Every artist needs to challenge himself from time to time, learn something new, and expand his portfolio. Inspired and motivated by other great 3D artists, Humam Munir, an Iraqi 3D artist, shares his workflow with all of us. Take a look and grab the tips of this informative breakdown!
My name is Humam Munir and I'm a 3D artist from Iraq. I started my career in 2008 working as a freelancer in ArchViz and a hard-surface modeler as well. I've always been passionate about making hard-surface models for almost 14 years. My favorite tools that I use in my daily workflow are 3DS Max, ZBrush, Photoshop, and Quixel. For now, I'm still a freelancer hoping to find my place and get a role in the future films and Gaming industry.
Idea and Inspiration.
Throughout the years of working in 3D, I think every artist needs to challenge himself from time to time, learn something new, and for sure expand his portfolio. I aim to challenge myself to create CG Art regularly and post it across all the important social media platforms.
Crowded places and projects with tons of polys are always the things that I'm passionate about. NYC meets all things that I like to create, hard surface objects combined with fascinating Archviz. For sure, NYC recreation is not new in 3D. In fact, if you search online you can find a lot of related 3D scenes. But there is always something special, every artist creates it from his point of view and his unique style. So I decided to recreate it.
Like in any project in my daily practice, I start with a massive search for all aspects of the project, and I also look to other artistic creations to get inspired and motivated. Artists like Ander Alencar, Efim Armand, and Egor Goray actually inspired me to create this scene. Below you can see some of my references, not only for assets but also for lighting style and final mood and inspiration.
The project was modeled using Autodesk 3DS Max and for rendering, I used Corona Renderer with a little post-production work in Adobe Photoshop. Tools like Quixel Megascan, Bridge and Zbrush were useful to add more details and enhance the final image.
I started modeling the main street intersection, then blocking out the building. This is the first thing to do by blocking out large models down to smaller ones. After blocking out the buildings and streets, I started playing with both lighting and camera.
Environment & Assets.
There are a lot of web pages where you can find great assets. For this project, I mostly used Quixel Megascans for leaves, stones, garbage, decals, Maxtree for the plants, and 3DSky for a couple of 3D assets. To handle such a big scene with lots of models, I used CoronaProxy to speed things up. Below is a short, simple, and informative tutorial that can help you understand how to use proxies in an efficient way.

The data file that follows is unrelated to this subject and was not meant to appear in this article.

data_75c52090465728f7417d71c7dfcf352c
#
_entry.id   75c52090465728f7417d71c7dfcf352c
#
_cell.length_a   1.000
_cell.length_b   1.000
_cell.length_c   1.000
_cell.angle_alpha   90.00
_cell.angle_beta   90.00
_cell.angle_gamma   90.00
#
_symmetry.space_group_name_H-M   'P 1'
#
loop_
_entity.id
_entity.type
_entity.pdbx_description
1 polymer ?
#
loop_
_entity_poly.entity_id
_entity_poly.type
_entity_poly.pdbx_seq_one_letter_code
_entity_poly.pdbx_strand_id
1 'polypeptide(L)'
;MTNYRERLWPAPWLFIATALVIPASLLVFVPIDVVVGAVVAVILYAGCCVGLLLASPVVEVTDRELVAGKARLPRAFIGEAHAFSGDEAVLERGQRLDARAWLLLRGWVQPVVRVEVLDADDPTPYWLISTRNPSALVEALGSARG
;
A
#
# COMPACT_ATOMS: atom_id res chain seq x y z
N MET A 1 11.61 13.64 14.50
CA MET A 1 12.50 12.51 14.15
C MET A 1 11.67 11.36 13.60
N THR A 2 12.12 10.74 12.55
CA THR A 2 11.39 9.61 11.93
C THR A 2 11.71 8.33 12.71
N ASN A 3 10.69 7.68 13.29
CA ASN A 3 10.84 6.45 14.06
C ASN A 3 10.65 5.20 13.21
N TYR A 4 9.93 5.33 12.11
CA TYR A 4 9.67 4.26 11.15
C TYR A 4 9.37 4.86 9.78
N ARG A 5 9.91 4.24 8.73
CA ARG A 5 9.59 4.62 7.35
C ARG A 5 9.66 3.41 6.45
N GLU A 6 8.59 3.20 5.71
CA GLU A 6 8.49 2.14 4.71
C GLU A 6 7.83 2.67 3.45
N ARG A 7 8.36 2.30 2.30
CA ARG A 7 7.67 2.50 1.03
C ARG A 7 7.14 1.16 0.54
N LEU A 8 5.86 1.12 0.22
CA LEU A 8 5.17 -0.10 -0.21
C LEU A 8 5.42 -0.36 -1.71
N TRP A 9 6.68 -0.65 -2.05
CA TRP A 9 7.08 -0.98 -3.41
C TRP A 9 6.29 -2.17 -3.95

To be honest, the most important according to my opinion is composition and lighting. I consider them as more important than modeling and for this reason, I was focused on camera setup, lighting, mood, and materials.
If you want to take a look at some professional seminars related to Lighting and Composition then visit Creative Lighting and learn more about its Masterclass & Workshops.
You can also watch the video below, created by Pedro Fernandez, the founder of Arqui9 Visualisation, exploring some basic but really important composition tips.
We, 3D artists, are used to doing our scenes based on what appears through our camera only, but it makes sense to think about some possible reflections or even shadows that are cast from objects which are not visible to the camera. My best tip here is to take care of the models that are probably placed on the other side of the road to get more photorealistic lighting, reflections, and shadows. For this scene, I used only Hdri for main lighting and some Corona lights to illuminate cars' headlights. As an image usually speaks a thousand words, below you can notice the difference between the two types of lighting, without and with my tip applied.
Smoke and Fog.
I used the OpenVdb file in CoronaVolumeGrid to create the desired effect and reduce post-production work to get maximum control.
Rendering & Post-production.
The final rendering was made with Corona Renderer, which is from my perspective, a very powerful, intuitive, and user-friendly render engine. For this scene, I used the Corona High-Quality denoiser with an amount of 0.65/ radius 1.65, and let the noise level limit at 5%.
In the frame buffer, I added LUT to create the desired mood. Then a couple of Render Elements were added later on making some post-production adjustments in Photoshop regarding reflections, shadows, and color balance.
Below you can see directly from 3DS Max what the render looks like.
Thanks to the RebusFarm team for giving me the opportunity to share my work with this amazing and growing community.
With kind regards,
Check more of Humam's work on these channels:
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